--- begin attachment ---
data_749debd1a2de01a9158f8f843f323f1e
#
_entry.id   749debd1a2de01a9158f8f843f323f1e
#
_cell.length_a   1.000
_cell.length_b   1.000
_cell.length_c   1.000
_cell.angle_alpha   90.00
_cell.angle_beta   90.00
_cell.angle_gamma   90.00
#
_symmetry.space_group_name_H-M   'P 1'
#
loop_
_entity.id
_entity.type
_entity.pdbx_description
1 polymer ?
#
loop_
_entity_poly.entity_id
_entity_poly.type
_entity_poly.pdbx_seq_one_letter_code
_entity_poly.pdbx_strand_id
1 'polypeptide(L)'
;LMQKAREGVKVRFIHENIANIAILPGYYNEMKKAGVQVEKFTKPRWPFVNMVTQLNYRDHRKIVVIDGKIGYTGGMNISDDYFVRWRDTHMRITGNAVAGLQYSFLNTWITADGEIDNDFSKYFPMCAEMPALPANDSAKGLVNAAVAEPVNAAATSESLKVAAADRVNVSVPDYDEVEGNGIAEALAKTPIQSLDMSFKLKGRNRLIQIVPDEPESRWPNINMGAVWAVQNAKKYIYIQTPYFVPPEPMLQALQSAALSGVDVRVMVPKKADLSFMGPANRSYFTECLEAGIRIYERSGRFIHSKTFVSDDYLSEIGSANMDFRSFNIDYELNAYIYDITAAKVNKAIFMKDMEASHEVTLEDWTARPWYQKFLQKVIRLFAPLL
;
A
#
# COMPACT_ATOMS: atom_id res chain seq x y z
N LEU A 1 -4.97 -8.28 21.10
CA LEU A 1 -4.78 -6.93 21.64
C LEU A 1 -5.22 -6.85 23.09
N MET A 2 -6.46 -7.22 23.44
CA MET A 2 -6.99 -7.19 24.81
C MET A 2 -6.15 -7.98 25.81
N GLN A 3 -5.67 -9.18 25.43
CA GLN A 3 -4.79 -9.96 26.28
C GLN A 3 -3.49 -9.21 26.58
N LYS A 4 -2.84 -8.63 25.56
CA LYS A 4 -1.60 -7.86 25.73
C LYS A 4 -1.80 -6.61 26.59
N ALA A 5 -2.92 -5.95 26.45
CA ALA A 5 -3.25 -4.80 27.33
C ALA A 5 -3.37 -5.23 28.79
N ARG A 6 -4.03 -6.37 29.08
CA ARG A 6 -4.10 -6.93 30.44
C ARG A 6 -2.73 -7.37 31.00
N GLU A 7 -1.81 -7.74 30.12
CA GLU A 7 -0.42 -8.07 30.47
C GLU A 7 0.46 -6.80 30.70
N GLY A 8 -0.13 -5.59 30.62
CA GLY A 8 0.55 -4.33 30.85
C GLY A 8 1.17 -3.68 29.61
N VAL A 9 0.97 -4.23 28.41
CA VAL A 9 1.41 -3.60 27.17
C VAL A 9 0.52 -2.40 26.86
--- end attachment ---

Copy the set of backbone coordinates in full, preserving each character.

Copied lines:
data_749debd1a2de01a9158f8f843f323f1e
#
_entry.id   749debd1a2de01a9158f8f843f323f1e
#
_cell.length_a   1.000
_cell.length_b   1.000
_cell.length_c   1.000
_cell.angle_alpha   90.00
_cell.angle_beta   90.00
_cell.angle_gamma   90.00
#
_symmetry.space_group_name_H-M   'P 1'
#
loop_
_entity.id
_entity.type
_entity.pdbx_description
1 polymer ?
#
loop_
_entity_poly.entity_id
_entity_poly.type
_entity_poly.pdbx_seq_one_letter_code
_entity_poly.pdbx_strand_id
1 'polypeptide(L)'
;LMQKAREGVKVRFIHENIANIAILPGYYNEMKKAGVQVEKFTKPRWPFVNMVTQLNYRDHRKIVVIDGKIGYTGGMNISDDYFVRWRDTHMRITGNAVAGLQYSFLNTWITADGEIDNDFSKYFPMCAEMPALPANDSAKGLVNAAVAEPVNAAATSESLKVAAADRVNVSVPDYDEVEGNGIAEALAKTPIQSLDMSFKLKGRNRLIQIVPDEPESRWPNINMGAVWAVQNAKKYIYIQTPYFVPPEPMLQALQSAALSGVDVRVMVPKKADLSFMGPANRSYFTECLEAGIRIYERSGRFIHSKTFVSDDYLSEIGSANMDFRSFNIDYELNAYIYDITAAKVNKAIFMKDMEASHEVTLEDWTARPWYQKFLQKVIRLFAPLL
;
A
#
# COMPACT_ATOMS: atom_id res chain seq x y z
N LEU A 1 -4.97 -8.28 21.10
CA LEU A 1 -4.78 -6.93 21.64
C LEU A 1 -5.22 -6.85 23.09
N MET A 2 -6.46 -7.22 23.44
CA MET A 2 -6.99 -7.19 24.81
C MET A 2 -6.15 -7.98 25.81
N GLN A 3 -5.67 -9.18 25.43
CA GLN A 3 -4.79 -9.96 26.28
C GLN A 3 -3.49 -9.21 26.58
N LYS A 4 -2.84 -8.63 25.56
CA LYS A 4 -1.60 -7.86 25.73
C LYS A 4 -1.80 -6.61 26.59
N ALA A 5 -2.92 -5.95 26.45
CA ALA A 5 -3.25 -4.80 27.33
C ALA A 5 -3.37 -5.23 28.79
N ARG A 6 -4.03 -6.37 29.08
CA ARG A 6 -4.10 -6.93 30.44
C ARG A 6 -2.73 -7.37 31.00
N GLU A 7 -1.81 -7.74 30.12
CA GLU A 7 -0.42 -8.07 30.47
C GLU A 7 0.46 -6.80 30.70
N GLY A 8 -0.13 -5.59 30.62
CA GLY A 8 0.55 -4.33 30.85
C GLY A 8 1.17 -3.68 29.61
N VAL A 9 0.97 -4.23 28.41
CA VAL A 9 1.41 -3.60 27.17
C VAL A 9 0.52 -2.40 26.86